|Publication number||US3354260 A|
|Publication date||Nov 21, 1967|
|Filing date||Jul 18, 1966|
|Priority date||Jul 18, 1966|
|Also published as||DE1690496B1|
|Publication number||US 3354260 A, US 3354260A, US-A-3354260, US3354260 A, US3354260A|
|Inventors||Edmund D Brandt, Dennis D Varner|
|Original Assignee||Western Electric Co|
|Export Citation||BiBTeX, EndNote, RefMan|
|Patent Citations (4), Referenced by (22), Classifications (36), Legal Events (1)|
|External Links: USPTO, USPTO Assignment, Espacenet|
1967 D. BRANDT ETAL 3,354,260
THROUGH-CONNECTURS FOR CIRCUIT BOARDS AND METHOD 0 PPLYING SAME Filed' y 18, 1966 and HEAT SHRINKABL a0 PLASTIC MATER a1 1 a2 1O I la 4 16 I4 24 FIE .3 26 I-- k' O 2.8 j 4 22.. v "I! "mum" lNVENTOES ED. BRANDT DID. VAENER United States Patent Ofilice 3 ,354,260 Patented Nov. 21, 1967 $354,260 THROUGH-CONNECTORSFOR CIRCUIT BOARDS AND METHGD F APPLYING SAME Edmund D. Brandt, Chicago, and Dennis D. Varuer, Wauconda, Ilh, assignors to Western Electric Company, Incorporated, New York, N.Y., a corporation of New ork Filed July 13, 1966, Ser. No. 566,095 3 Claims. (Cl. 174-685) The present invention relates to through-connectors for circuit boards and more particularly to improved through-connectors for a circuit board which may expand and contract slightly during the normal use thereof, and to a method of attaching the through-connectors to the circuit boards.
In certain types of circuit boards having electrically conductivev circuit elements on opposite sides of the dielectric board and having apertures passing through the board and aligned portions of opposed circuit elements, through-connectors are inserted into the apertures and the protruding opposite ends of the through-connectors are soldered to the opposed circuit elements, respectively, to establish electrical connections therebetween. Because of dimensional changes in the dielectric boards in response to changing environmental conditions, such as humidity and temperature, a flexible through-connector is provided to permit slight expansion and contraction of the circuit board and relative movement of the opposed circuit elements without impairing the electrical connections between the latter.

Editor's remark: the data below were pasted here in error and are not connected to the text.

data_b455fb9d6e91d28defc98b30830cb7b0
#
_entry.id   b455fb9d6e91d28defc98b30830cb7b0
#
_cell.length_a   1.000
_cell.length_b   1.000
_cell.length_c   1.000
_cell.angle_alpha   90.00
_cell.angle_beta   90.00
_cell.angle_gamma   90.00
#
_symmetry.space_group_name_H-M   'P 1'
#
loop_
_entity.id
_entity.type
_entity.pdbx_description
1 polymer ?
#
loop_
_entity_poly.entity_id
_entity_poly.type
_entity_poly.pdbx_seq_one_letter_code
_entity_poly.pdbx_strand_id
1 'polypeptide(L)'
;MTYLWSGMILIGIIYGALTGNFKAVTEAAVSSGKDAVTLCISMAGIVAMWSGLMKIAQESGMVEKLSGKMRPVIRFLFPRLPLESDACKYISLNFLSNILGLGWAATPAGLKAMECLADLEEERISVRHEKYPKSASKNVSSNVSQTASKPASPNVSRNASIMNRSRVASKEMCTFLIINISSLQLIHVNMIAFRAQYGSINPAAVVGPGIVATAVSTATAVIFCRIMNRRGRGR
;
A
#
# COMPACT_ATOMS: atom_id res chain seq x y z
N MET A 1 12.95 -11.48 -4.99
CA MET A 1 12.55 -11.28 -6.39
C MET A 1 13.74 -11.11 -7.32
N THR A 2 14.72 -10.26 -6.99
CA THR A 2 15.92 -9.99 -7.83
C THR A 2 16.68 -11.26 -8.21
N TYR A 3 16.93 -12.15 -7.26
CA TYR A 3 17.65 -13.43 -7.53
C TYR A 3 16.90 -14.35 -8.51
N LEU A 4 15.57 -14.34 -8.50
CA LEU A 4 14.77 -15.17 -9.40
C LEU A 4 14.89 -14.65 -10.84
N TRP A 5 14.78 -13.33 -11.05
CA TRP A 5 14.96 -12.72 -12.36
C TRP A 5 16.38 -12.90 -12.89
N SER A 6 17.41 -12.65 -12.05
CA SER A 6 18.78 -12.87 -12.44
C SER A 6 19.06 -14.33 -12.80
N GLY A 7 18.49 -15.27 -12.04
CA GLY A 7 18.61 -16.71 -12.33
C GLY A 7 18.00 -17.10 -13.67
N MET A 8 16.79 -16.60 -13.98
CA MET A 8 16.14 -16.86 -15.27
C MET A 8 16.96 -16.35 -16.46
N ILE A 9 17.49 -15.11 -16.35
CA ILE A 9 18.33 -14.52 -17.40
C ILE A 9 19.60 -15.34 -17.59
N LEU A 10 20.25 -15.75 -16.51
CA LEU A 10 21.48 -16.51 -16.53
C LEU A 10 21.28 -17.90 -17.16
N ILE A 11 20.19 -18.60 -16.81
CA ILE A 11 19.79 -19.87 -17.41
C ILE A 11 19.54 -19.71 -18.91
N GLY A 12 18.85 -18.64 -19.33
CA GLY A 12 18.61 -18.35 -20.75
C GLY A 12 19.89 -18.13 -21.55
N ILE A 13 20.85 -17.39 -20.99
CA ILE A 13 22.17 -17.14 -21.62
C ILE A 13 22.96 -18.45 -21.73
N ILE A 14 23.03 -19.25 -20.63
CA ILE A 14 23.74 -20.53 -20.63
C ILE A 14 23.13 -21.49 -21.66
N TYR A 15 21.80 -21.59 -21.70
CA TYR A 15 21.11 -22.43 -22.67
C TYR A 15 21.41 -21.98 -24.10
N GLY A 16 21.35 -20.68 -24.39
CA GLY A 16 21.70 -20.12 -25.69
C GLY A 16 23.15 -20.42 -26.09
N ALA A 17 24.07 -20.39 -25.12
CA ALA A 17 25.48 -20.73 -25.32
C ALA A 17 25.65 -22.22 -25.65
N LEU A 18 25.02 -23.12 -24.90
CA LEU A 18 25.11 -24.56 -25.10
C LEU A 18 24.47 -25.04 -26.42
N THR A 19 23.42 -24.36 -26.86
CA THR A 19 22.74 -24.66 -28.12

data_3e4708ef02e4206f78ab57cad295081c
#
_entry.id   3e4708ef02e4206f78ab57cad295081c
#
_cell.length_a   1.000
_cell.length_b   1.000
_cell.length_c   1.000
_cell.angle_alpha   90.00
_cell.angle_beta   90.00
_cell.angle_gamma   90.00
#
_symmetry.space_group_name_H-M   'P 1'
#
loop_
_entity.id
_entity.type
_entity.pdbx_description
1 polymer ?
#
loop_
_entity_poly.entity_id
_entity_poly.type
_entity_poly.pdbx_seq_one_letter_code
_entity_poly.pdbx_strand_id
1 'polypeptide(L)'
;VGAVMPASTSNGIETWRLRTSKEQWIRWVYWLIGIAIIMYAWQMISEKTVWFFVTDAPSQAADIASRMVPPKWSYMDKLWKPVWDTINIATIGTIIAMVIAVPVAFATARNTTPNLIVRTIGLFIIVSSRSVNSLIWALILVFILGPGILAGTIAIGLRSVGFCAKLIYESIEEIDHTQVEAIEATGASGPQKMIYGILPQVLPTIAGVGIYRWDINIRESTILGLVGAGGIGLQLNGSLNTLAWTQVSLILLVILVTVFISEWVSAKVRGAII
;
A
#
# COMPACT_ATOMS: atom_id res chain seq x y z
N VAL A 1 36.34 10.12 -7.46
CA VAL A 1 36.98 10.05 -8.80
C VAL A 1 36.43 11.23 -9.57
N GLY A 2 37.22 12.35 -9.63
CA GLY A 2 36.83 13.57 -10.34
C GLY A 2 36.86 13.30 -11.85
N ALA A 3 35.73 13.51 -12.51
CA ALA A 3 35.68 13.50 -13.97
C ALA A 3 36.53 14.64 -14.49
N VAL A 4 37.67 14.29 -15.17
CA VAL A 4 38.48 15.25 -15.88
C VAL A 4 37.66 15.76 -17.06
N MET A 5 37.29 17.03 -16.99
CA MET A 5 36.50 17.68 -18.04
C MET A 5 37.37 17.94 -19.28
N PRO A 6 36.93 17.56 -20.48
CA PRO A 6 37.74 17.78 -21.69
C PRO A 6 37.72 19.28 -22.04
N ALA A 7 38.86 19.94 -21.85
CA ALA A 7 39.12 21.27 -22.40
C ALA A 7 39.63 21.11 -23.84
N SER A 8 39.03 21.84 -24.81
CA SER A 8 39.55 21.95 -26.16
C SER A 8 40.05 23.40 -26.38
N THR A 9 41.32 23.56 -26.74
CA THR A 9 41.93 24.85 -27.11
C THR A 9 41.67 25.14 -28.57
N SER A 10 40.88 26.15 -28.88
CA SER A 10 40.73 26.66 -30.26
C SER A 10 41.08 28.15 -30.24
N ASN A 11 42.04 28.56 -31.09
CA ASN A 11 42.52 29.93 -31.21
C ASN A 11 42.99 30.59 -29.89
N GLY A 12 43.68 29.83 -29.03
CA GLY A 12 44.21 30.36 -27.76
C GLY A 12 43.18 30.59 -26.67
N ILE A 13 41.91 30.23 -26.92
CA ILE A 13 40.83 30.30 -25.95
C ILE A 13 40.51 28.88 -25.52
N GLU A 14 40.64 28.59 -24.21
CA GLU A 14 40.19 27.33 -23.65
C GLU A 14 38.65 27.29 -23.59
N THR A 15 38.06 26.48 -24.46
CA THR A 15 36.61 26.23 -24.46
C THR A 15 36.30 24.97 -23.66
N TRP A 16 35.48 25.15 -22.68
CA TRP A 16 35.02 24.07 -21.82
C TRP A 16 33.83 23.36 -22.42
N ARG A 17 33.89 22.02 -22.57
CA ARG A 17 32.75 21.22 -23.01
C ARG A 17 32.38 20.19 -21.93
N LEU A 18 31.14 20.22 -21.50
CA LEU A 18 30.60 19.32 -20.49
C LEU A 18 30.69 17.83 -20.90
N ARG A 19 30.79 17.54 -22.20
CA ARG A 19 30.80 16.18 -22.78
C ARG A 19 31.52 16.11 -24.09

However, during the soldering of the ends of the flexible through-connector to the opposed circuit elements, molten solder may flow into the aperture in the dielectric circuit board, and in many of such cases the solder causes the through-connector to change its condition from one of flexibility to one of rigidity. Hence, as a result of the rigid condition of such through-connector and of the expansion and contraction of the dielectric board in response to variation in the environmental temperature and moisture, many of such connections are subjected to considerable stress and rupture as a consequence thereof and result in defective circuit connections.